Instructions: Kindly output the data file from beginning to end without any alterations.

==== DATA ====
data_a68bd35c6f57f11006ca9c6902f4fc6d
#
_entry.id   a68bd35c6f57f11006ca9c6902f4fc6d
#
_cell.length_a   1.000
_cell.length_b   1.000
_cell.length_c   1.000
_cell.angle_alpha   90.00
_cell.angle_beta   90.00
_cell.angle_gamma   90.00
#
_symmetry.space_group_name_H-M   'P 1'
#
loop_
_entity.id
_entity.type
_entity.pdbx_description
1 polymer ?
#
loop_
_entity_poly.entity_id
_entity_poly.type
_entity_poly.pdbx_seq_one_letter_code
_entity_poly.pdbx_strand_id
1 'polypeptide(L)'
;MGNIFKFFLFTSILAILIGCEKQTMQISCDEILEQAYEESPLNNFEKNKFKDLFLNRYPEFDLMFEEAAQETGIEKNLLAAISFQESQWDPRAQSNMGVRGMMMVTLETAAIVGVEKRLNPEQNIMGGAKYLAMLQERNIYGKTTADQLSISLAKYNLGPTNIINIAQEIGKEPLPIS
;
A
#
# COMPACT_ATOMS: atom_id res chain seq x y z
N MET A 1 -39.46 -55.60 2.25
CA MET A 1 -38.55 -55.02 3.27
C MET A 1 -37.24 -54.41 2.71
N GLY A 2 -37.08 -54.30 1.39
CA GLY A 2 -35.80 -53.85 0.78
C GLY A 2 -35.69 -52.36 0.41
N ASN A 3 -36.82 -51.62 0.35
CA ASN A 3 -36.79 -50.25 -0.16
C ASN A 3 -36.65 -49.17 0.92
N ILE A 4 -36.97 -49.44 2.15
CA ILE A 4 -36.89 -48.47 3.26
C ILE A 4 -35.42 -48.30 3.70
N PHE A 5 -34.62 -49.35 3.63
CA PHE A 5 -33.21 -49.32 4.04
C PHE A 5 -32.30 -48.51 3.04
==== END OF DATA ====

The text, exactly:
data_a68bd35c6f57f11006ca9c6902f4fc6d
#
_entry.id   a68bd35c6f57f11006ca9c6902f4fc6d
#
_cell.length_a   1.000
_cell.length_b   1.000
_cell.length_c   1.000
_cell.angle_alpha   90.00
_cell.angle_beta   90.00
_cell.angle_gamma   90.00
#
_symmetry.space_group_name_H-M   'P 1'
#
loop_
_entity.id
_entity.type
_entity.pdbx_description
1 polymer ?
#
loop_
_entity_poly.entity_id
_entity_poly.type
_entity_poly.pdbx_seq_one_letter_code
_entity_poly.pdbx_strand_id
1 'polypeptide(L)'
;MGNIFKFFLFTSILAILIGCEKQTMQISCDEILEQAYEESPLNNFEKNKFKDLFLNRYPEFDLMFEEAAQETGIEKNLLAAISFQESQWDPRAQSNMGVRGMMMVTLETAAIVGVEKRLNPEQNIMGGAKYLAMLQERNIYGKTTADQLSISLAKYNLGPTNIINIAQEIGKEPLPIS
;
A
#
# COMPACT_ATOMS: atom_id res chain seq x y z
N MET A 1 -39.46 -55.60 2.25
CA MET A 1 -38.55 -55.02 3.27
C MET A 1 -37.24 -54.41 2.71
N GLY A 2 -37.08 -54.30 1.39
CA GLY A 2 -35.80 -53.85 0.78
C GLY A 2 -35.69 -52.36 0.41
N ASN A 3 -36.82 -51.62 0.35
CA ASN A 3 -36.79 -50.25 -0.16
C ASN A 3 -36.65 -49.17 0.92
N ILE A 4 -36.97 -49.44 2.15
CA ILE A 4 -36.89 -48.47 3.26
C ILE A 4 -35.42 -48.30 3.70
N PHE A 5 -34.62 -49.35 3.63
CA PHE A 5 -33.21 -49.32 4.04
C PHE A 5 -32.30 -48.51 3.04